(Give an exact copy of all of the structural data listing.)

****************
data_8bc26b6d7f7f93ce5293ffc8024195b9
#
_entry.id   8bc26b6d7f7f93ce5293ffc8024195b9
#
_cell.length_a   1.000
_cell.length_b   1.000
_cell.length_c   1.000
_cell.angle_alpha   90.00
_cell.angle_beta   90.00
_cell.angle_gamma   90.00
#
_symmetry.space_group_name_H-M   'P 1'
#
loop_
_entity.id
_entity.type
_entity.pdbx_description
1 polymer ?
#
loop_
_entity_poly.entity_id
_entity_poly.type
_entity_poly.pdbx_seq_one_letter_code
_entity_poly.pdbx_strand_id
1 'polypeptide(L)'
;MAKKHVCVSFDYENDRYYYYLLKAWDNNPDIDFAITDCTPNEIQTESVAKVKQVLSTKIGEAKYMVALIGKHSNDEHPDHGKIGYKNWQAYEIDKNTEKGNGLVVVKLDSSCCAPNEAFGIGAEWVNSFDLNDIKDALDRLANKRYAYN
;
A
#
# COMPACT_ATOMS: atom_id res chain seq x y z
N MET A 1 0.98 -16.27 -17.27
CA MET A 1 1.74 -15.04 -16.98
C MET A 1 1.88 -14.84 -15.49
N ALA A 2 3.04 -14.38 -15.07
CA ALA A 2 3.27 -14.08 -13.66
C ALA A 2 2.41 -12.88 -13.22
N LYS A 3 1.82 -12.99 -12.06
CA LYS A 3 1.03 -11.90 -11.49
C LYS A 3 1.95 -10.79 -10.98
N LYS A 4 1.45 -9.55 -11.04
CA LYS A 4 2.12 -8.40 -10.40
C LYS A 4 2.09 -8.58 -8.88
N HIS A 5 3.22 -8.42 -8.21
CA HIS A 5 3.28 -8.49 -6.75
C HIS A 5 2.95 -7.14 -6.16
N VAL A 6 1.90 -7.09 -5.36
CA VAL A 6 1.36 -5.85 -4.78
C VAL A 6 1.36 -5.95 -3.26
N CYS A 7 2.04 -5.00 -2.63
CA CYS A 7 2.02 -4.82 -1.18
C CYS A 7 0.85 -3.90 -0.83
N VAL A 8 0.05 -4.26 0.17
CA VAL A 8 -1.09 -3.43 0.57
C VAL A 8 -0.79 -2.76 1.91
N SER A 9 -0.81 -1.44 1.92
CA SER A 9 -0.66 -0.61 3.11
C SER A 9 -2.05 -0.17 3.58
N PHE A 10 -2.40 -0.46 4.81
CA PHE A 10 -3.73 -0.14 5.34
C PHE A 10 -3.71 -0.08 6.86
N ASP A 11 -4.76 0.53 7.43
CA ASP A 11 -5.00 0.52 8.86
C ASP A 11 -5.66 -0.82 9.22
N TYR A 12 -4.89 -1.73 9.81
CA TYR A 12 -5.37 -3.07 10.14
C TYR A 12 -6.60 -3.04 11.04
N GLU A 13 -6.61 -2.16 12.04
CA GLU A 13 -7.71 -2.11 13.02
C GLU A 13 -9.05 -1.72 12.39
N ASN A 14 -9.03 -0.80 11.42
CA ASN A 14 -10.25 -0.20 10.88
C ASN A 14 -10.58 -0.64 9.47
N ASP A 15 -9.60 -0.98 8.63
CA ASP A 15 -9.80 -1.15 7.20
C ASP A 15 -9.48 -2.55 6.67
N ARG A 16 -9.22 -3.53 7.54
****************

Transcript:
data_8bc26b6d7f7f93ce5293ffc8024195b9
#
_entry.id   8bc26b6d7f7f93ce5293ffc8024195b9
#
_cell.length_a   1.000
_cell.length_b   1.000
_cell.length_c   1.000
_cell.angle_alpha   90.00
_cell.angle_beta   90.00
_cell.angle_gamma   90.00
#
_symmetry.space_group_name_H-M   'P 1'
#
loop_
_entity.id
_entity.type
_entity.pdbx_description
1 polymer ?
#
loop_
_entity_poly.entity_id
_entity_poly.type
_entity_poly.pdbx_seq_one_letter_code
_entity_poly.pdbx_strand_id
1 'polypeptide(L)'
;MAKKHVCVSFDYENDRYYYYLLKAWDNNPDIDFAITDCTPNEIQTESVAKVKQVLSTKIGEAKYMVALIGKHSNDEHPDHGKIGYKNWQAYEIDKNTEKGNGLVVVKLDSSCCAPNEAFGIGAEWVNSFDLNDIKDALDRLANKRYAYN
;
A
#
# COMPACT_ATOMS: atom_id res chain seq x y z
N MET A 1 0.98 -16.27 -17.27
CA MET A 1 1.74 -15.04 -16.98
C MET A 1 1.88 -14.84 -15.49
N ALA A 2 3.04 -14.38 -15.07
CA ALA A 2 3.27 -14.08 -13.66
C ALA A 2 2.41 -12.88 -13.22
N LYS A 3 1.82 -12.99 -12.06
CA LYS A 3 1.03 -11.90 -11.49
C LYS A 3 1.95 -10.79 -10.98
N LYS A 4 1.45 -9.55 -11.04
CA LYS A 4 2.12 -8.40 -10.40
C LYS A 4 2.09 -8.58 -8.88
N HIS A 5 3.22 -8.42 -8.21
CA HIS A 5 3.28 -8.49 -6.75
C HIS A 5 2.95 -7.14 -6.16
N VAL A 6 1.90 -7.09 -5.36
CA VAL A 6 1.36 -5.85 -4.78
C VAL A 6 1.36 -5.95 -3.26
N CYS A 7 2.04 -5.00 -2.63
CA CYS A 7 2.02 -4.82 -1.18
C CYS A 7 0.85 -3.90 -0.83
N VAL A 8 0.05 -4.26 0.17
CA VAL A 8 -1.09 -3.43 0.57
C VAL A 8 -0.79 -2.76 1.91
N SER A 9 -0.81 -1.44 1.92
CA SER A 9 -0.66 -0.61 3.11
C SER A 9 -2.05 -0.17 3.58
N PHE A 10 -2.40 -0.46 4.81
CA PHE A 10 -3.73 -0.14 5.34
C PHE A 10 -3.71 -0.08 6.86
N ASP A 11 -4.76 0.53 7.43
CA ASP A 11 -5.00 0.52 8.86
C ASP A 11 -5.66 -0.82 9.22
N TYR A 12 -4.89 -1.73 9.81
CA TYR A 12 -5.37 -3.07 10.14
C TYR A 12 -6.60 -3.04 11.04
N GLU A 13 -6.61 -2.16 12.04
CA GLU A 13 -7.71 -2.11 13.02
C GLU A 13 -9.05 -1.72 12.39
N ASN A 14 -9.03 -0.80 11.42
CA ASN A 14 -10.25 -0.20 10.88
C ASN A 14 -10.58 -0.64 9.47
N ASP A 15 -9.60 -0.98 8.63
CA ASP A 15 -9.80 -1.15 7.20
C ASP A 15 -9.48 -2.55 6.67
N ARG A 16 -9.22 -3.53 7.54